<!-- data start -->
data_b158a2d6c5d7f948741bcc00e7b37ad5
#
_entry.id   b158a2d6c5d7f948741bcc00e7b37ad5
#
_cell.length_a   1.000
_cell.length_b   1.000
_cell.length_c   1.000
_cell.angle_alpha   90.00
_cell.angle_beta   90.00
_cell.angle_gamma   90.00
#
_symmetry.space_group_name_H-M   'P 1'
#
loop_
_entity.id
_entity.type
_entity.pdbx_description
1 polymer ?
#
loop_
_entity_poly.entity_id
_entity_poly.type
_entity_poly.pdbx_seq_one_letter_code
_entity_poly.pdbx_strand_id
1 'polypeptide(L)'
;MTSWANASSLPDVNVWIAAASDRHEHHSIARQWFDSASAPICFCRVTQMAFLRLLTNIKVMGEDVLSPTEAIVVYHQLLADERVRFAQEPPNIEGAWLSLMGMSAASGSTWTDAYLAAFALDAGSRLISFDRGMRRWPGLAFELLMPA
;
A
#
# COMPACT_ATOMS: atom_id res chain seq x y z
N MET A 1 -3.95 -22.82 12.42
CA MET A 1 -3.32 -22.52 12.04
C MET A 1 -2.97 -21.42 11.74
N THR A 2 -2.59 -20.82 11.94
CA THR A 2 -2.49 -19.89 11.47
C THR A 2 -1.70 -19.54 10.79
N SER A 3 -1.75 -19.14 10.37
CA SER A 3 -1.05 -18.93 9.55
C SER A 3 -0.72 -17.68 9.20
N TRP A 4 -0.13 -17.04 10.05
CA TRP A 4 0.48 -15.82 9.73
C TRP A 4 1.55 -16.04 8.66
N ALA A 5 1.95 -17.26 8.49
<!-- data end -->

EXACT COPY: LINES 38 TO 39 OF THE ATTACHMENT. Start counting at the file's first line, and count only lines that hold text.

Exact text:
CA SER A 3 -1.05 -18.93 9.55
C SER A 3 -0.72 -17.68 9.20